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Posted on Oct 3, 2008 in War College

Secretary of Defense Robert M. Gates’ Speech, September 29, 2008

By Armchair General

In the end, the military capabilities we need cannot be separated from the cultural traits and reward structure of the institutions we have: the signals sent by what gets funded, who gets promoted, what is taught in the academies and staff colleges, and how we train.

Thirty-six years ago, my old CIA colleague Bob Komer, who led the pacification campaign in Vietnam, published his classic study of organizational behavior called Bureaucracy Does Its Thing. Looking at the performance of the U.S. national security apparatus during that conflict – military and civilian – he identified a number of tendencies that prevented institutions from adapting long after problems had been identified and solutions were proposed:

The reluctance to change preferred ways of functioning, and when faced with lack of results, to do more of the same;
  • Trying to run a war with peacetime management structure and practices; 

  • A belief that the current set of problems were either an aberration or would soon be over;
  • Where because a certain problem – in that case, counterinsurgency – did not fit the inherited structure and preferences of organizations – it simultaneously became everybody’s business and no one’s business.

I cite that study not to re-litigate that war, or suggest that the institutional military hasn’t made enormous strides in recent years. It is, however, a cautionary reminder that these tendencies are always present in any large, hierarchical organization, and we must consistently strive to overcome them.


As you look forward to your next assignments, be they in the services, the theater, command or staff, I would also ask that you take away my remarks this morning, the national defense strategy that informed them, and personal lessons I have learned from service in this arena that began 42 years ago, two things: a sense of humility and an appreciation of limits.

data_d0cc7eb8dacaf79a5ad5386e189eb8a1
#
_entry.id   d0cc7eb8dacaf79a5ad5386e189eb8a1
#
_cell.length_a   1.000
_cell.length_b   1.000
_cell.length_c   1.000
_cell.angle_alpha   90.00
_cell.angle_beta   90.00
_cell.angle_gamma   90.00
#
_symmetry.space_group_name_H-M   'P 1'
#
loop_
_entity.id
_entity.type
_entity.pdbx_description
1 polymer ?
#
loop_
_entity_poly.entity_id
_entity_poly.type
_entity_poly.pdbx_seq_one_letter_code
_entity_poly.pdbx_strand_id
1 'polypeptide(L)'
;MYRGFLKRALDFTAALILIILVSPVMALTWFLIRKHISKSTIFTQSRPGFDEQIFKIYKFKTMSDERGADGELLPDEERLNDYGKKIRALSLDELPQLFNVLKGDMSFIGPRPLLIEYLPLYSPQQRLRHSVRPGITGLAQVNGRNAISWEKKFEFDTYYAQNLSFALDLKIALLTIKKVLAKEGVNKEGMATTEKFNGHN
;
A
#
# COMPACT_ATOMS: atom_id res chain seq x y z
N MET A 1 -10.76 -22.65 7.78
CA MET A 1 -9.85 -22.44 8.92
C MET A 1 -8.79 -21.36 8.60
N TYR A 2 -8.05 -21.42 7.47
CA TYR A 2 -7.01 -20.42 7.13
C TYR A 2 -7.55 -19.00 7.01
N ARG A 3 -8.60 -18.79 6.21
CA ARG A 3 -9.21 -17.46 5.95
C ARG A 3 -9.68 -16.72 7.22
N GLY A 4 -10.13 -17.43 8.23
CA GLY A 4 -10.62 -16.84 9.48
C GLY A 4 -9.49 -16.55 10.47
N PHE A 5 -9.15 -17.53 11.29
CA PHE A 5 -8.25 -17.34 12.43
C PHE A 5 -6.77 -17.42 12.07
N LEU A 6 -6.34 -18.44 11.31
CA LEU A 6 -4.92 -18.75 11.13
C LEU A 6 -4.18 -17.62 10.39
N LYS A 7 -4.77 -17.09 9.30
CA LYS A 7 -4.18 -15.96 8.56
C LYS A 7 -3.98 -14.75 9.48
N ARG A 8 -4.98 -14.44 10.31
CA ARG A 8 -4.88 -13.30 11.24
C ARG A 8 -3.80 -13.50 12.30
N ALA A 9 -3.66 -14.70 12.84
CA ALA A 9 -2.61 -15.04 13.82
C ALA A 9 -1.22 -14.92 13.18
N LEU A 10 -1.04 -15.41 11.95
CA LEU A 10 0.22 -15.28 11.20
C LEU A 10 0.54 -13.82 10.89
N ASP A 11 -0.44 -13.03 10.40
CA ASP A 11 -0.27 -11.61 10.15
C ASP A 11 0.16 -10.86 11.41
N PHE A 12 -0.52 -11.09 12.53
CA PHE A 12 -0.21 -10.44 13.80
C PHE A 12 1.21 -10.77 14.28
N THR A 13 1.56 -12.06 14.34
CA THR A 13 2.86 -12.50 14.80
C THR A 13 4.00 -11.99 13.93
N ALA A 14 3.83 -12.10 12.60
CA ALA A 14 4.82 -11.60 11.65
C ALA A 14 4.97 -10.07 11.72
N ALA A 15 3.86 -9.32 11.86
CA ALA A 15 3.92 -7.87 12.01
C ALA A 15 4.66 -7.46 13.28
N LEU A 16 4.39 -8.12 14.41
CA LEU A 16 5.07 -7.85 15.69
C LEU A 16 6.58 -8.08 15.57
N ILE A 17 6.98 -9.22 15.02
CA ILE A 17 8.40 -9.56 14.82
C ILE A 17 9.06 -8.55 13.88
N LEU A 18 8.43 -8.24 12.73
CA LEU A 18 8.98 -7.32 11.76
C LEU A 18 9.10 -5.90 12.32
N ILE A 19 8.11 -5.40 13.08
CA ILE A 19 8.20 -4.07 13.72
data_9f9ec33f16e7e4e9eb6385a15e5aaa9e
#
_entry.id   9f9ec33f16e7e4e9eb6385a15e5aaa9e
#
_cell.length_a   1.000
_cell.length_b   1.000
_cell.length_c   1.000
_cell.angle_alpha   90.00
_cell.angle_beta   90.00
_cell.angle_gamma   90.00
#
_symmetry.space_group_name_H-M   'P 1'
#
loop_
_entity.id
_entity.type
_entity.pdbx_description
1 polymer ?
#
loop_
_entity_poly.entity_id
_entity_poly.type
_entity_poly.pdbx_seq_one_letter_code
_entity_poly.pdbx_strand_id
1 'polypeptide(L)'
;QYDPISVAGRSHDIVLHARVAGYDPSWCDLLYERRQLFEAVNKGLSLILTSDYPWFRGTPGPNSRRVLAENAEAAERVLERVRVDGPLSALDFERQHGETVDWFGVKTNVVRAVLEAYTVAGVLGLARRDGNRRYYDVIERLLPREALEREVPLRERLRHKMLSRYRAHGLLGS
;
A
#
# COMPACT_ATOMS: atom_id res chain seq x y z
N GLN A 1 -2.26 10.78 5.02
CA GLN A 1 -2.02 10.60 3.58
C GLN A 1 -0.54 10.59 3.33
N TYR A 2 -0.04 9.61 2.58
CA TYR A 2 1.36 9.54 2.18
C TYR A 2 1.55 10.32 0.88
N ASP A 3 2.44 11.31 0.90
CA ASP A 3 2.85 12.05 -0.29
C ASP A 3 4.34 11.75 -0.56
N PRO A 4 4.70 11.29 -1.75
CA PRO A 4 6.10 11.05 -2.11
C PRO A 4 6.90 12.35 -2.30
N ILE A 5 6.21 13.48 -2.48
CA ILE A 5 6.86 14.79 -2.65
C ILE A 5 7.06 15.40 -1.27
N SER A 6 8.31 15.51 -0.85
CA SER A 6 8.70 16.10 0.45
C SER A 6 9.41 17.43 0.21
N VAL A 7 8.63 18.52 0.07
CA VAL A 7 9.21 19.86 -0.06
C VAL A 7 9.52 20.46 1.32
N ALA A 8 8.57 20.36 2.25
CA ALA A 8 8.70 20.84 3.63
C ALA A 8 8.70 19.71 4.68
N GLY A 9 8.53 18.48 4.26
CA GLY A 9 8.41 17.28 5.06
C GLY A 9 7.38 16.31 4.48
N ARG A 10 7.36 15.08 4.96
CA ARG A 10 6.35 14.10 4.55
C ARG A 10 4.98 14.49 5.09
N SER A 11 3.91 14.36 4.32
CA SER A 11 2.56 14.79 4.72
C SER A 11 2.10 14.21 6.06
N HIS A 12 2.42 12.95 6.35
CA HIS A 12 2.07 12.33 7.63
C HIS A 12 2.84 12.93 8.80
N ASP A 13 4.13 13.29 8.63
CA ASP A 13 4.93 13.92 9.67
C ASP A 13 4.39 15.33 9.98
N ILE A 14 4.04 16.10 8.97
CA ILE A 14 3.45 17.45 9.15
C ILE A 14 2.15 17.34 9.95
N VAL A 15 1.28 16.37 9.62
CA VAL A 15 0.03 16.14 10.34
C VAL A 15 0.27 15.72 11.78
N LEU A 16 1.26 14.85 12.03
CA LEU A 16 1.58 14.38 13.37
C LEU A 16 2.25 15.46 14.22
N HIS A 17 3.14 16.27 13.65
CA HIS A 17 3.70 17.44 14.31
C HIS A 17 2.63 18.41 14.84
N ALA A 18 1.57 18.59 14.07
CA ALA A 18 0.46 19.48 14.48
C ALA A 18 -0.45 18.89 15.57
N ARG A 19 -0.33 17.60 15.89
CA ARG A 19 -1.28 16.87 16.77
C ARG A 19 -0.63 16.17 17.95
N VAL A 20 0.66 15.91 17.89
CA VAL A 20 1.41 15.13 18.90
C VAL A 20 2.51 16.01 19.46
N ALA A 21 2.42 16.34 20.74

First, limits about what the United States – still the strongest and greatest nation on earth – can do. The power of our military’s global reach has been an indispensable contributor to world peace – and must remain so. But not every outrage, every act of aggression, every crisis can or should elicit an American military response, and we should acknowledge such.

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  1. Spot on speech and would have greater impact if Gates would be around much longer than January. Very possible that by November he will know that he will be replaced. The tasks and challenges he has outlined may be just as formidible as those faced by General Abrams in Vietnam and there is no guarentee that he will succeed in changing those institutionalized systems. His comments on insurgency echo those found in the new book “Counterinsurgency in Modern Warfare”. Good luck to him.

  2. Armchair General staff cannot respond here. Please read
    disclaimer just above this text box before posting.

    Secretary Gates’ speech is the best articulation of the necessary
    changes that must be made within the military to meet current
    and future challenges. It squares with my own reading and the
    stories told by my son when he returned from Afghanistan.

    I am not optimistic that whomever wins the next election will
    find a new Secretary of Defense with a similar vision.

  3. Excellent comments by Mr. Gates and I hope the next
    Adminstration and Congress take it’s message to heart. Playing
    political football with defense procurement is one of the ills of the
    system that Secretary Gates cannot easily comment on but I can
    and I urge ACG readers to help make sure that their legislators in
    the next Congress get and understand Gates message.

  4. Has Obama approach any nominees for Secretary of defense? I’m
    Doing this a project for my english class. Thanks